The United States Supreme Court declined to overturn a $1.3 million jury verdict in an age discrimination case from the federal district court in Massachusetts (Rinsky v. Cushman & Wakefield, Case No. 1:16-cv-10403-ADB (D. Mass.)).
The employer in the case, Cushman & Wakefield, petitioned the Supreme Court to take the case by arguing that the lower court had made several errors, including:
- the local law claim under the New York City Human Rights Law should not have applied in this case; and
- the award of punitive damages should have been governed by the higher legal burden of “clear and convincing evidence” rather than a “preponderance of evidence”
Ultimately, the Supreme Court decided not to review the case, which means that the $1.3 million verdict stands. The plaintiff, Yury Rinsky, worked as a systems analyst and software engineer. He was 63 years old at the time his employment terminated and asserted that Cushman & Wakefield fired him because of his age. The jury ultimately agreed with Rinsky’s claim and returned a verdict in his favor. The Supreme Court petition is available here.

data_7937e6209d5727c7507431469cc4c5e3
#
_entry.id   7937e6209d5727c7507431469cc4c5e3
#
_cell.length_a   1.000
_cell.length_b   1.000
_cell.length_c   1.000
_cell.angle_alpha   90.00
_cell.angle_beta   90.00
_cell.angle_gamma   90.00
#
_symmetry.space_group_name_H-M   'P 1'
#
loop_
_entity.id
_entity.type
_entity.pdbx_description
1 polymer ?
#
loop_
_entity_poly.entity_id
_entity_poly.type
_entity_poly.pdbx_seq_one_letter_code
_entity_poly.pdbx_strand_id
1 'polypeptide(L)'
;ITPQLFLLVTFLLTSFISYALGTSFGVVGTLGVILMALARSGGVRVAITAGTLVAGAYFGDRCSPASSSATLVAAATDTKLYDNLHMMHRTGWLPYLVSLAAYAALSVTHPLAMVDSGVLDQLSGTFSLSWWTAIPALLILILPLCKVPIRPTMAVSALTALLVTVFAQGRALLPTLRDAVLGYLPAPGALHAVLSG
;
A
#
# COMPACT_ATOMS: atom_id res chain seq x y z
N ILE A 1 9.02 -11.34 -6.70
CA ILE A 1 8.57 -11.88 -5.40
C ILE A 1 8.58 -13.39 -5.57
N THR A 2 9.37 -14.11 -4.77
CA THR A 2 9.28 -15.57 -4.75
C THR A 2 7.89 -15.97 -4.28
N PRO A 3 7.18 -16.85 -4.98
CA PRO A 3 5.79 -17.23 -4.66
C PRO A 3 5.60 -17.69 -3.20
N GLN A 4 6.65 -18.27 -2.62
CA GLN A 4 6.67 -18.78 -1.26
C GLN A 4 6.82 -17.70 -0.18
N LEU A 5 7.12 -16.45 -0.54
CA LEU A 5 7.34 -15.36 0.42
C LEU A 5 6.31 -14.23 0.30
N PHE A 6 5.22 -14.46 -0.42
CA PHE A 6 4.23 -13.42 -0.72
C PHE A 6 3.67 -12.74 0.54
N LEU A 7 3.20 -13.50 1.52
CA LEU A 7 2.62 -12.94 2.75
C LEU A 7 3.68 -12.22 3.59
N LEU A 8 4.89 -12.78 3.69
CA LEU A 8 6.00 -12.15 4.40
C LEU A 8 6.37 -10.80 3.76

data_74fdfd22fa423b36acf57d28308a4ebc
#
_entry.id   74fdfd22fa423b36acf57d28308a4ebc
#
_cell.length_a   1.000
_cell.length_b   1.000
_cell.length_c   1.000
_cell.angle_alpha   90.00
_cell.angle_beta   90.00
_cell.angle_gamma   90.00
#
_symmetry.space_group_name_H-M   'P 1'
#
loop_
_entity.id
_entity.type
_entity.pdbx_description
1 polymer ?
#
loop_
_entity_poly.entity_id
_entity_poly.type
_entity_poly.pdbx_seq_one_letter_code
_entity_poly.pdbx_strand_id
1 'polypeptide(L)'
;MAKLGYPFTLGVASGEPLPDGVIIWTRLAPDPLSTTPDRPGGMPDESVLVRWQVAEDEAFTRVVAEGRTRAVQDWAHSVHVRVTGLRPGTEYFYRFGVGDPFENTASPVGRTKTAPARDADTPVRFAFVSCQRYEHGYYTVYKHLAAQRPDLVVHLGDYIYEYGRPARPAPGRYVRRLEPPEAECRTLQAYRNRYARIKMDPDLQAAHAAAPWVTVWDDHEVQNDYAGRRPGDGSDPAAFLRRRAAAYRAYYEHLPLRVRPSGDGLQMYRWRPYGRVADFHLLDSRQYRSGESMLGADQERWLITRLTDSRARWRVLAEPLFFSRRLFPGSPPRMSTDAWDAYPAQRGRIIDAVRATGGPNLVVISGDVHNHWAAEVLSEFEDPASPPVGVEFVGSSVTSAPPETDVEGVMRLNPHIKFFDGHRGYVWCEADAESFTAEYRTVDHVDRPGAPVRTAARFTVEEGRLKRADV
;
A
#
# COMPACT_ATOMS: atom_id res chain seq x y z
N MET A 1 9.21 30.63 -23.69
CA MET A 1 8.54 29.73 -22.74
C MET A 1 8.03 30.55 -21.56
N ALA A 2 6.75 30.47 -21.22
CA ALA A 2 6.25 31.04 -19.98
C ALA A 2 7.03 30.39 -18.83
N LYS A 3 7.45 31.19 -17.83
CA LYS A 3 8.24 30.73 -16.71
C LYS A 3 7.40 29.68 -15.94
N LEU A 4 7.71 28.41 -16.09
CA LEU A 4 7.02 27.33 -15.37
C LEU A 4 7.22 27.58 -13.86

How do you prove age discrimination/ADEA claims?
The Age Discrimination in Employment Act (ADEA) and related state laws prohibit discrimination against older employees. To prove an initial (prima facie) case of intentional age discrimination in a selection decision, the employee must show:
- that they belong to a protected class
- that they applied for and were qualified for a job for which the employer was seeking applicants
- that despite their qualifications they were rejected
- that the position remained open after their rejection and the employer continued to seek applicants similar to their qualifications.
A defendant must then show a legitimate reason for the taking the employment action. In response, a plaintiff can show by preponderance of the evidence that the legitimate reasons offered by the defendant were not its true reason, but were a pretext for discrimination.
Approximately 1 in 5 discrimination charges received by the Equal Employment Opportunity Commission (EEOC) are age discrimination claims, and in 2017 the EEOC received over 18,000 age discrimination charges.
As this Supreme Court term continues, the employment law docket bears watching as a number of important issues will be taken up by the highest court in the country.